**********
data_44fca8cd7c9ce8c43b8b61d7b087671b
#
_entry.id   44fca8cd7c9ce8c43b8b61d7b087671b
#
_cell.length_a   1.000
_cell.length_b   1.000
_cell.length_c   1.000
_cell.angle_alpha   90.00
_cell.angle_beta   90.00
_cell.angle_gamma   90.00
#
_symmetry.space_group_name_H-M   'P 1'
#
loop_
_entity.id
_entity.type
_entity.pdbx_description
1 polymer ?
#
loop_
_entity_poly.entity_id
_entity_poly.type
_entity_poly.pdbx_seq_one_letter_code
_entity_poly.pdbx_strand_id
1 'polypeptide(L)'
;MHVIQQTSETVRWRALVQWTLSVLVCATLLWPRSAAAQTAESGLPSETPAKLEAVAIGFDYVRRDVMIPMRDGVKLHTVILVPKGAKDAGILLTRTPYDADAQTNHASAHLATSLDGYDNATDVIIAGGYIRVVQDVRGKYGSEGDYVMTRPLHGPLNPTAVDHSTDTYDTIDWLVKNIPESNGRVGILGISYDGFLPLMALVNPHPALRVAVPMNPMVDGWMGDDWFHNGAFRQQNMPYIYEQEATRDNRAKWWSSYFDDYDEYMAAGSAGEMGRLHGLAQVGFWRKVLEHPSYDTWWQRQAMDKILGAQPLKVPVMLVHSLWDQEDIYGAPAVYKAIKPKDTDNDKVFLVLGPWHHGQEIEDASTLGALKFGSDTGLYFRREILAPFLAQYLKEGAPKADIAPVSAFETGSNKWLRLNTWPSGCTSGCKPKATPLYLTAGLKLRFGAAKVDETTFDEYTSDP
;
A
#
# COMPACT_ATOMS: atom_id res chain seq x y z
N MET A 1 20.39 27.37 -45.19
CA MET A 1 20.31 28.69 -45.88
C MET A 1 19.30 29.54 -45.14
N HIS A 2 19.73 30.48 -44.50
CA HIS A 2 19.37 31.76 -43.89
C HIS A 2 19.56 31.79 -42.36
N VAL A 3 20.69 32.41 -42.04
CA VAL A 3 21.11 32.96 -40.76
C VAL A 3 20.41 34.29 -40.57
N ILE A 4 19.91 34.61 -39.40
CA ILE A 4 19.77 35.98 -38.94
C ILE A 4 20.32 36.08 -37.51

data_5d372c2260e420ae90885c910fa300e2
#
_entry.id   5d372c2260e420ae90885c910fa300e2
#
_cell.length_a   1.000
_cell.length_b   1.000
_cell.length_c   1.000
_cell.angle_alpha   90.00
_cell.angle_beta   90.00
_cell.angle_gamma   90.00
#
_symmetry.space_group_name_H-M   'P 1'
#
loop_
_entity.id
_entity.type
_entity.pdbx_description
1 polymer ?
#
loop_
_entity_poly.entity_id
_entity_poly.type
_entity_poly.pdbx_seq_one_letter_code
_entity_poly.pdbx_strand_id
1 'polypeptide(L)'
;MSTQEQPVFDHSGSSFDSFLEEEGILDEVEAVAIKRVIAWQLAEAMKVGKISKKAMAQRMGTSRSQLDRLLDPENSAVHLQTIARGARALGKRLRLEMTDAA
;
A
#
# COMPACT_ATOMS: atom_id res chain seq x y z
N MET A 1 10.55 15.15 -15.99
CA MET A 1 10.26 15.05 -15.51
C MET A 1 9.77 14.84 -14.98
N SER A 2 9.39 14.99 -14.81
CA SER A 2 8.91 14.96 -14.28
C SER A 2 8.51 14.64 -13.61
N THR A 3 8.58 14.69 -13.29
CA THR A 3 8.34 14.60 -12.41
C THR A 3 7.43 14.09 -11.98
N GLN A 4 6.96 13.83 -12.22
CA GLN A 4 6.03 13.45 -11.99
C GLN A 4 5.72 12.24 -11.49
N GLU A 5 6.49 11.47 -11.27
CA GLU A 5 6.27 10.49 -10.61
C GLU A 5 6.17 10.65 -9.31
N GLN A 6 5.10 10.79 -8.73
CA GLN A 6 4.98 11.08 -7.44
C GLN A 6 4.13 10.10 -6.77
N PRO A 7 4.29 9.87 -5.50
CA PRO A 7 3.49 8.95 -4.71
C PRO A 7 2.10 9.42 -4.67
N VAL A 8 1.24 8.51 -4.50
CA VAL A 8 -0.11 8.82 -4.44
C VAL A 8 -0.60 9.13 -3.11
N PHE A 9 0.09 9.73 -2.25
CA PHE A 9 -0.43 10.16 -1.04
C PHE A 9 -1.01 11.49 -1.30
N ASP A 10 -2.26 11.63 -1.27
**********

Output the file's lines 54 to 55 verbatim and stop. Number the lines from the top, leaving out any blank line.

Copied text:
_symmetry.space_group_name_H-M   'P 1'
#